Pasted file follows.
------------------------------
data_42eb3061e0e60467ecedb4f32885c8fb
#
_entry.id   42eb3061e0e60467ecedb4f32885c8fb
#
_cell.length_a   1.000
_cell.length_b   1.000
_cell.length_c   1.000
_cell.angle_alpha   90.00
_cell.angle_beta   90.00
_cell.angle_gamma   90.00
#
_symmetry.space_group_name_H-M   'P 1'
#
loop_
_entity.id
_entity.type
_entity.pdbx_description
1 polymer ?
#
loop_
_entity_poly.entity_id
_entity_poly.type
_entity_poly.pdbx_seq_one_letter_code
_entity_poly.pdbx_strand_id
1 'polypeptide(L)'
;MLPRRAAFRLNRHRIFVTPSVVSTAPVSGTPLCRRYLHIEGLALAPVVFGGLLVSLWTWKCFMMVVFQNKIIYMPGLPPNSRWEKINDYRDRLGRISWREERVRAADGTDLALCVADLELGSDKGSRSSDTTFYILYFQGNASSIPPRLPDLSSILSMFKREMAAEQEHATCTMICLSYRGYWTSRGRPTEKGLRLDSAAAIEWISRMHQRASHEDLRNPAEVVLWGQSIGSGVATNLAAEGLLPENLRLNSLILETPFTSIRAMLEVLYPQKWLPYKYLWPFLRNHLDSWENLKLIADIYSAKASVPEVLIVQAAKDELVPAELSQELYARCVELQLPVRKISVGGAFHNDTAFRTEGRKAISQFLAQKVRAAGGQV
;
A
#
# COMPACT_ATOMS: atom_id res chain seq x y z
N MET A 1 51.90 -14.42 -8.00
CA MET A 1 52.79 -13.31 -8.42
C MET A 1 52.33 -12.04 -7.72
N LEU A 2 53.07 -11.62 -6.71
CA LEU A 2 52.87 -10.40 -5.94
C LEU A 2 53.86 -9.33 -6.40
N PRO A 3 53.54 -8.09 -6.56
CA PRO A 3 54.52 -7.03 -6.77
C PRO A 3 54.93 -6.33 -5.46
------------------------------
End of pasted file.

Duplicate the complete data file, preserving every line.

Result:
data_42eb3061e0e60467ecedb4f32885c8fb
#
_entry.id   42eb3061e0e60467ecedb4f32885c8fb
#
_cell.length_a   1.000
_cell.length_b   1.000
_cell.length_c   1.000
_cell.angle_alpha   90.00
_cell.angle_beta   90.00
_cell.angle_gamma   90.00
#
_symmetry.space_group_name_H-M   'P 1'
#
loop_
_entity.id
_entity.type
_entity.pdbx_description
1 polymer ?
#
loop_
_entity_poly.entity_id
_entity_poly.type
_entity_poly.pdbx_seq_one_letter_code
_entity_poly.pdbx_strand_id
1 'polypeptide(L)'
;MLPRRAAFRLNRHRIFVTPSVVSTAPVSGTPLCRRYLHIEGLALAPVVFGGLLVSLWTWKCFMMVVFQNKIIYMPGLPPNSRWEKINDYRDRLGRISWREERVRAADGTDLALCVADLELGSDKGSRSSDTTFYILYFQGNASSIPPRLPDLSSILSMFKREMAAEQEHATCTMICLSYRGYWTSRGRPTEKGLRLDSAAAIEWISRMHQRASHEDLRNPAEVVLWGQSIGSGVATNLAAEGLLPENLRLNSLILETPFTSIRAMLEVLYPQKWLPYKYLWPFLRNHLDSWENLKLIADIYSAKASVPEVLIVQAAKDELVPAELSQELYARCVELQLPVRKISVGGAFHNDTAFRTEGRKAISQFLAQKVRAAGGQV
;
A
#
# COMPACT_ATOMS: atom_id res chain seq x y z
N MET A 1 51.90 -14.42 -8.00
CA MET A 1 52.79 -13.31 -8.42
C MET A 1 52.33 -12.04 -7.72
N LEU A 2 53.07 -11.62 -6.71
CA LEU A 2 52.87 -10.40 -5.94
C LEU A 2 53.86 -9.33 -6.40
N PRO A 3 53.54 -8.09 -6.56
CA PRO A 3 54.52 -7.03 -6.77
C PRO A 3 54.93 -6.33 -5.46